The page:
Drug cut-off Levels
What’s the point of having a cut-off level?
When testing for drugs, there needs to be a control in place to establish a point when negative becomes positive. This is called the cut-off level. The manufacturer set this control or level from recommendations set by (NIDA), a US government department. It is important to note that a negative sample doesn’t mean that it is drug-free; it might contain a drug but with a concentration lower than the defined cut-off level.
What are the Cut-Off levels? – Why do we use them?
Drugs of Abuse Screening Tests are one-step lateral flow immunoassays intended for the detection of drugs in urine and oral fluids. These assays are used as a qualitative detection method and are overseen by the Food and Drug Administration (FDA).
The cut-off level is a point at which a test is either a presumed positive or negative. A positive result is when a drug detected is above that set level for that drug. For example, if cocaine was detected, the cut-off level will be at 300 ng/ml. The recommended levels vary for each drug and can be seen in more detail in the tables below. Urine and Oral/Saliva screening provide only preliminary results. Note: If a Presumed positive is detected, an alternative method must be used to obtain a confirmed analytical result.
Results from an assay are displayed in panels on the face of the device. Each assay shows colored lines or bars in the images below, one in the (C) area and one in the (T) area. A presumed positive is when only one colored line is visible (C) with no apparent line in the (T) area.
The images above tell us the result of a drug screen under different scenarios. In Fig 1., the image shows the results are NEGATIVE as all lines/bars are visible. In Fig 2., this is a PRESUMED POSITIVE when no (T) line or bar is visible. This example applies to Cocaine and Opiates; The metabolite of Cocaine was detected at a level higher than 300 ng/mL, and the metabolite for Opiates over 2000 ng/mL. Anything higher than these levels is presumed positive. Confirm your presumed sample utilizing a technique called Gas Chromatography-Mass Spectrometry at a SAMHSA-approved lab. Fig 3. is the result of an INVALID analysis, generally due to insufficient sample volume.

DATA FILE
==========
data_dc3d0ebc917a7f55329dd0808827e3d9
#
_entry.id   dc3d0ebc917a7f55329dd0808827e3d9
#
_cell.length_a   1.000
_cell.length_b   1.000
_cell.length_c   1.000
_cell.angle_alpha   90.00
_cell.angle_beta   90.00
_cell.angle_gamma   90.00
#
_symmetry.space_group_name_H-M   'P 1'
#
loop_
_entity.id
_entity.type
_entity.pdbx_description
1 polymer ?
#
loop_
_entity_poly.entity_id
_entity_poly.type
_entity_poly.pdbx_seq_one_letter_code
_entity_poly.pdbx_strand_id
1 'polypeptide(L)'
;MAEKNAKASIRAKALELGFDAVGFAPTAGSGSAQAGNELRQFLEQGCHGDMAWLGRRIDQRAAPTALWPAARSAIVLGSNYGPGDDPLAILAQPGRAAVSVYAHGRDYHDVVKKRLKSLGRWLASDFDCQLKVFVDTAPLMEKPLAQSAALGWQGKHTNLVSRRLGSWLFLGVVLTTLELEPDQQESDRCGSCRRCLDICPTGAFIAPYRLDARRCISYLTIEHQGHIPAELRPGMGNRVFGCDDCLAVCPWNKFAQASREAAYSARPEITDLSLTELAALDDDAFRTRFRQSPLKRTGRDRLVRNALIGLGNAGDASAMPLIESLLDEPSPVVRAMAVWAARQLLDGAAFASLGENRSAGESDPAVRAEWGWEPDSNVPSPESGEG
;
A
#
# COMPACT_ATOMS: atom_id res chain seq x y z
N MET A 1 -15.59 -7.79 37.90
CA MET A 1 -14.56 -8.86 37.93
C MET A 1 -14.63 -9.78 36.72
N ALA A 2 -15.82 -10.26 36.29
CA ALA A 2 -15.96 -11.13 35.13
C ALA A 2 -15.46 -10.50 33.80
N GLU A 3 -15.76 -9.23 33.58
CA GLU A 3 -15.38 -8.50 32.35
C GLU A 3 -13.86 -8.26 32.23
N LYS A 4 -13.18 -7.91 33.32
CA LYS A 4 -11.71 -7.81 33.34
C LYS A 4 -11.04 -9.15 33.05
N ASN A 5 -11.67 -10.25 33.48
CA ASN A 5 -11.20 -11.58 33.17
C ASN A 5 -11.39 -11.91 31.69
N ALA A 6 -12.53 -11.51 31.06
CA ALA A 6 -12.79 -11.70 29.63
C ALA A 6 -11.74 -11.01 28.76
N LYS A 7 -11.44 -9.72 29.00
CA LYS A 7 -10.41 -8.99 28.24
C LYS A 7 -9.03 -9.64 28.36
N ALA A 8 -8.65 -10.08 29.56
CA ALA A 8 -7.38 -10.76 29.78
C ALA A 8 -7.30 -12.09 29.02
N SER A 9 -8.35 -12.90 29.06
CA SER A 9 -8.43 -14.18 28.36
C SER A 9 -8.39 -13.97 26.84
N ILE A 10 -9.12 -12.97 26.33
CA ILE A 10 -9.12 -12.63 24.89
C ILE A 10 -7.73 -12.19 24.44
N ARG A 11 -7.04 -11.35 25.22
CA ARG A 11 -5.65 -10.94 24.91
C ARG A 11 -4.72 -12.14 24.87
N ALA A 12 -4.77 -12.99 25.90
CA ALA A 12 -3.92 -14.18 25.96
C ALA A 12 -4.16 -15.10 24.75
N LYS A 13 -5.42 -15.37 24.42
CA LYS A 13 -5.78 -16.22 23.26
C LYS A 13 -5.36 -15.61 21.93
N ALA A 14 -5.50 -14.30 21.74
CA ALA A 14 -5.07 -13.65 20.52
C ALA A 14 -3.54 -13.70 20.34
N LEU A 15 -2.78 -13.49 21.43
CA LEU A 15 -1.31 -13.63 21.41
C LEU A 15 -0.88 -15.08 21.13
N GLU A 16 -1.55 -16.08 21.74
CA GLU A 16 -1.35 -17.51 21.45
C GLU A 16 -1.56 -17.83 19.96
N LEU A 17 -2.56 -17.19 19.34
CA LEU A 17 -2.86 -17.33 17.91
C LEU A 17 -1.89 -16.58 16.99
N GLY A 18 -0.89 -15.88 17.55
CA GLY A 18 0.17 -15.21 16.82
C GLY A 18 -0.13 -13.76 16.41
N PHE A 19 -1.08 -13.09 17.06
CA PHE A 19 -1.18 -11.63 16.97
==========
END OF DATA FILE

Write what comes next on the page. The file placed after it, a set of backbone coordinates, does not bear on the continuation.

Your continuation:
Should I use a laboratory if the drug cut-off levels show the result is positive?
A laboratory should always be used to confirm a presumed positive urine sample. Whenever you get a presumed positive, it is impossible to know how much is in their system and if the rapid test worked correctly. A laboratory will test your sample and confirm your suspicions with Gas Chromatography-Mass Spectrometry (GC-MS); This is the preferred method for testing and will quantitate the amount found reported in ng/mL. Always use a SAMHSA-certified laboratory for testing.
GC/MS confirmation is unequivocal when looking for drugs and quantifies the target metabolite with a number. If a donor challenges the test result, a GC/MS confirmation from a certified laboratory will stand up in the court of law.
All FDA-cleared drug screening test results always adhere to strict cut-off levels, as shown in the charts below.
Source: National Institute on Drug Abuse (NIDA).
Urine Cut-Off Levels
|Drug Name||Code||Detection Time||Cut-Off level|
|Amphetamines||AMP||2-4 Days||1000 ng/mL|
|Barbiturates||BAR||4-7 Days||300 ng/mL|
|Benzodiazepines||BZO||3-7 Days||300 ng/mL|
|Buprenorphine||BUP||1-3 Days||10 ng/mL|
|Cocaine||COC||2-4 Days||300 ng/mL|
|Ecstasy||MDMA||1-3 Days||500 ng/mL|
|EtG Alcohol||EtG||Up to 80 Hours||300 ng/mL|
|Fentanyl||FEN||1-3 Days||200 ng/mL|
|Marijuana||THC||2-30 Days||50 ng/mL|
|Methadone||MTD||3-5 Days||300 ng/mL|
|Methamphetamine||mAMP||3-5 Days||1000 ng/mL|
|Morphine||MOR||2-4 Days||300 ng/mL|
|Opiates||OPI||2-4 Days||2000 ng/mL|
|Oxycodone||OXY||2-4 Days||100 ng/mL|
|Phencyclidine||PCP||7-14 Days||25 ng/mL|
|Propoxyphene||PPX||1-2 Days||300 ng/mL|
|Synthetic Marijuana||K2/Spice||2-10 Days||50 ng/mL|